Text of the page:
House committee passes ban on future BP leases
BP Plc's safety record would bar the company from getting new U.S. offshore oil and gas exploration leases for up to seven years under bill language passed on Wednesday by a U.S. House committee.
The Committee on Natural Resources voted to pass an amendment by Representative George Miller, a California Democrat, that would prevent BP and other companies from getting new leases from the Department of the Interior unless they pass safety and environmental requirements.
The amendment did not mention BP specifically, but it would not allow any company to get leases that had more than 10 fatalities at drilling and production facilities or refineries that resulted from violations of federal or state health and environment laws within the last seven years.
"The Miller amendment would prohibit BP or any other company with an egregious worker and environmental safety record from new offshore oil and gas drilling," Miller's office said in an email after the vote.
The measure was added to a sweeping bill that the committee expected to clear on Thursday morning, but which would have to pass both the full House and Senate before reaching President Barack Obama's desk.
BP pleaded guilty to criminal charges stemming from the 2005 blast at its refinery in Texas City, Texas, that killed 15 workers and injured 180.
The Justice Department is interviewing witnesses in its criminal and civil investigations into the April 20 explosion of the rig that damaged BP's well that is gushing oil into the Gulf of Mexico and harming multibillion dollar fishing and tourism industries across five states.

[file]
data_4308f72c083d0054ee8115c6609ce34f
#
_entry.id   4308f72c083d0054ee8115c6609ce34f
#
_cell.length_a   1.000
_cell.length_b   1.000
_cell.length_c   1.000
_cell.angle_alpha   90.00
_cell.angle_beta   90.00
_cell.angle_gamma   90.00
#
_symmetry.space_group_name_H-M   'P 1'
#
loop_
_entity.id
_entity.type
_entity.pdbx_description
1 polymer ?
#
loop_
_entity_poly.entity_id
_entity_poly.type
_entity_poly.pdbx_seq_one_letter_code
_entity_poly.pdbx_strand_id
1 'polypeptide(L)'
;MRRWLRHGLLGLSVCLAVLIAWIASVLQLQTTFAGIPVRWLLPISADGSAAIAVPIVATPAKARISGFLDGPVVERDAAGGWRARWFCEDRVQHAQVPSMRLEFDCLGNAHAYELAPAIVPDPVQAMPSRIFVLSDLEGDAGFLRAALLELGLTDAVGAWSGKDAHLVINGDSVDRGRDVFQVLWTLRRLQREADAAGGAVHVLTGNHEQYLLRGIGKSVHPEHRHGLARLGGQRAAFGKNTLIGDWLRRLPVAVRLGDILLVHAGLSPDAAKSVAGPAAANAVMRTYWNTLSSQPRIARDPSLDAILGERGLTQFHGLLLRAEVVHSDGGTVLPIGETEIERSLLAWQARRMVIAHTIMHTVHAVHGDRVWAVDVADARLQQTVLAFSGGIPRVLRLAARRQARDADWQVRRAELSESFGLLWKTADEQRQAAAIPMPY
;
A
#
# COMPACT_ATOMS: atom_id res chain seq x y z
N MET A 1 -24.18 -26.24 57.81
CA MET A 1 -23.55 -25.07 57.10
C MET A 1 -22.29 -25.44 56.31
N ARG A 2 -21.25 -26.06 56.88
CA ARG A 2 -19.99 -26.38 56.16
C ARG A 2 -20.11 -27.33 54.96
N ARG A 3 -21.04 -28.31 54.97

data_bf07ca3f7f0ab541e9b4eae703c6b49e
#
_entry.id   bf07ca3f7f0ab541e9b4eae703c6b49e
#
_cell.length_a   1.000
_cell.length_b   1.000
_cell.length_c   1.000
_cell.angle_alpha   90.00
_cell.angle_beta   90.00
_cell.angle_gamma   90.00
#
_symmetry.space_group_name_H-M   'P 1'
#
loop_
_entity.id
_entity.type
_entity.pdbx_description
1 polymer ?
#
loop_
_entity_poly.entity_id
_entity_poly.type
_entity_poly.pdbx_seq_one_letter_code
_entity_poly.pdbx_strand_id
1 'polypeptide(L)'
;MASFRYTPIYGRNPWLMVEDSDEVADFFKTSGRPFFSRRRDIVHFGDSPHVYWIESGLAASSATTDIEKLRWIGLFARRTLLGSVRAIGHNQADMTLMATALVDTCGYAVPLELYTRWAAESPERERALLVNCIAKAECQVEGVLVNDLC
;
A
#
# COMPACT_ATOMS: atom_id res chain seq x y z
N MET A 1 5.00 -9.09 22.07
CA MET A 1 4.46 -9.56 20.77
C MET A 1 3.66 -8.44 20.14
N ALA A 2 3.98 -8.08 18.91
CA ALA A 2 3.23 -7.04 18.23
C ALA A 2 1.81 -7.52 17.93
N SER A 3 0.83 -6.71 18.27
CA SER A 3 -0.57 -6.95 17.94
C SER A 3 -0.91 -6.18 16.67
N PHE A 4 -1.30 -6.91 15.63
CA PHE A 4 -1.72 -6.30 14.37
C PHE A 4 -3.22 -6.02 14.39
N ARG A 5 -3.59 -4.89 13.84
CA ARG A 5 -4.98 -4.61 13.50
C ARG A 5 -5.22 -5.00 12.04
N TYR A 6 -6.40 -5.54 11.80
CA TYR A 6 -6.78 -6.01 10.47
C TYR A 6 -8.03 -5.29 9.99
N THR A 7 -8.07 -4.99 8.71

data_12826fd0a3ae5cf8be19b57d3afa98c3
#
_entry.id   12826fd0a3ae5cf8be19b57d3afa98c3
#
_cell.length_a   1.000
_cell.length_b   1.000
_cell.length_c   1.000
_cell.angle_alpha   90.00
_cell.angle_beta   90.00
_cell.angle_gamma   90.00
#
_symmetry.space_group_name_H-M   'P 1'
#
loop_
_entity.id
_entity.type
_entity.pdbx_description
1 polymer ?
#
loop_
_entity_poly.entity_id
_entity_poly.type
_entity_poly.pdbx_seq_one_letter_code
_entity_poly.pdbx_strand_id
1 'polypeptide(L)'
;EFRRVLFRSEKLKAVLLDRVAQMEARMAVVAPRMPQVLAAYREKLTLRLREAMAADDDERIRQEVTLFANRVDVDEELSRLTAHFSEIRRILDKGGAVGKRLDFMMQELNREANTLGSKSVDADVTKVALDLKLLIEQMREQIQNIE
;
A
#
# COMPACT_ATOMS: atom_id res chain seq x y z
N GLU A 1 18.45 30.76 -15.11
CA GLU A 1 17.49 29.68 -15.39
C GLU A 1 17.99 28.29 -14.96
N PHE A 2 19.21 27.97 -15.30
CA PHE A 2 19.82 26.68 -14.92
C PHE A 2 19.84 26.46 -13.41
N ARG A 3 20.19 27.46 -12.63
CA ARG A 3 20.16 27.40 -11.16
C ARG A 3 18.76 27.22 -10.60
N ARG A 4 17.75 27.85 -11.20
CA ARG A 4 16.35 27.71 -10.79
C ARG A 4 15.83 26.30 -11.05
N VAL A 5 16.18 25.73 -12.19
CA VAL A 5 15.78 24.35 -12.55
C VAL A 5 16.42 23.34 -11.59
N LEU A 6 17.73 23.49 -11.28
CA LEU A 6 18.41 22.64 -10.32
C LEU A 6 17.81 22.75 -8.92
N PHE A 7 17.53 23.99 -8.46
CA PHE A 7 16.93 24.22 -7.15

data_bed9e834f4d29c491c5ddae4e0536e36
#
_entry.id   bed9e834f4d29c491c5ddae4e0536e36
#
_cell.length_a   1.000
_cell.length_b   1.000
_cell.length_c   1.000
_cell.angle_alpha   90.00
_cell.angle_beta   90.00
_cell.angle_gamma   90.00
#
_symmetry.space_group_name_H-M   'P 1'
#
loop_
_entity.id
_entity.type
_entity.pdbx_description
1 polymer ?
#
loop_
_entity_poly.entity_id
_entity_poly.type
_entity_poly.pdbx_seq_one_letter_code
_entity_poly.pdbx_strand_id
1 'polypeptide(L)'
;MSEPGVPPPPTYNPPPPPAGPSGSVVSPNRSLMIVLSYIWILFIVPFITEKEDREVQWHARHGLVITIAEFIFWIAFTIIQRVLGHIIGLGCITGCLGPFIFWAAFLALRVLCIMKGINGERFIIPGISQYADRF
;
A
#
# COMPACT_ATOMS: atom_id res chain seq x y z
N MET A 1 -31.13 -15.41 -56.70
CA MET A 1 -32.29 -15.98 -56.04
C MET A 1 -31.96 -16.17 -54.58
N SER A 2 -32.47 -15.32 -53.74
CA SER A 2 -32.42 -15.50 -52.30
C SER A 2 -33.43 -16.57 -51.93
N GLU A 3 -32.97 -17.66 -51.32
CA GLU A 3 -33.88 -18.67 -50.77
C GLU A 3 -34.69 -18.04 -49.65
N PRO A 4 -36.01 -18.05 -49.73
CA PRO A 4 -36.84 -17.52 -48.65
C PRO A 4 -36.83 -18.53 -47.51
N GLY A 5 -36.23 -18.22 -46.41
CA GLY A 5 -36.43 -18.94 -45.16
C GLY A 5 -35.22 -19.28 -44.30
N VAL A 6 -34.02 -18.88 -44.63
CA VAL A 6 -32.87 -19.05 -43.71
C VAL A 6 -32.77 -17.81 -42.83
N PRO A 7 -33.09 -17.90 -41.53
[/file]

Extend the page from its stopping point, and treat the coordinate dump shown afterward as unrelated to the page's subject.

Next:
The department has asked BP and other companies to preserve documents related to the explosion and subsequent spill, the worst in U.S. history.
About 4 percent of BP's revenue is related to new deepwater developments in the Gulf of Mexico, according to the British energy services firm John Wood Group.
A BP spokesman said the company had no comment about the Miller amendment.
Representative Bart Stupak, who chairs a separate House subcommittee investigating the BP oil spill, said he supported giving the Interior Department the discretion to block BP from getting future leases because of the company's bad safety record.
He downplayed concerns raised by some that BP needs continued drilling access to U.S. waters so it can earn money from the oil it produces to pay for billions of dollars in Gulf Coast cleanup costs and liability claims in the years ahead.
"I'm not going to allow BP to drill more so they make more money so they can pay us, and as they do that then there's more environmental damage," Stupak told reporters while speaking at the Platts Energy Podium. "It's a pretty big corporation. I'm sure they can find some money."
Separately, the Natural Resources Committee approved an amendment to establish an independent national commission to study the events leading up to the oil spill disaster.
[Source: By Timothy Gardner and Tom Doggett, Reuters, Washington, 14Jul10]
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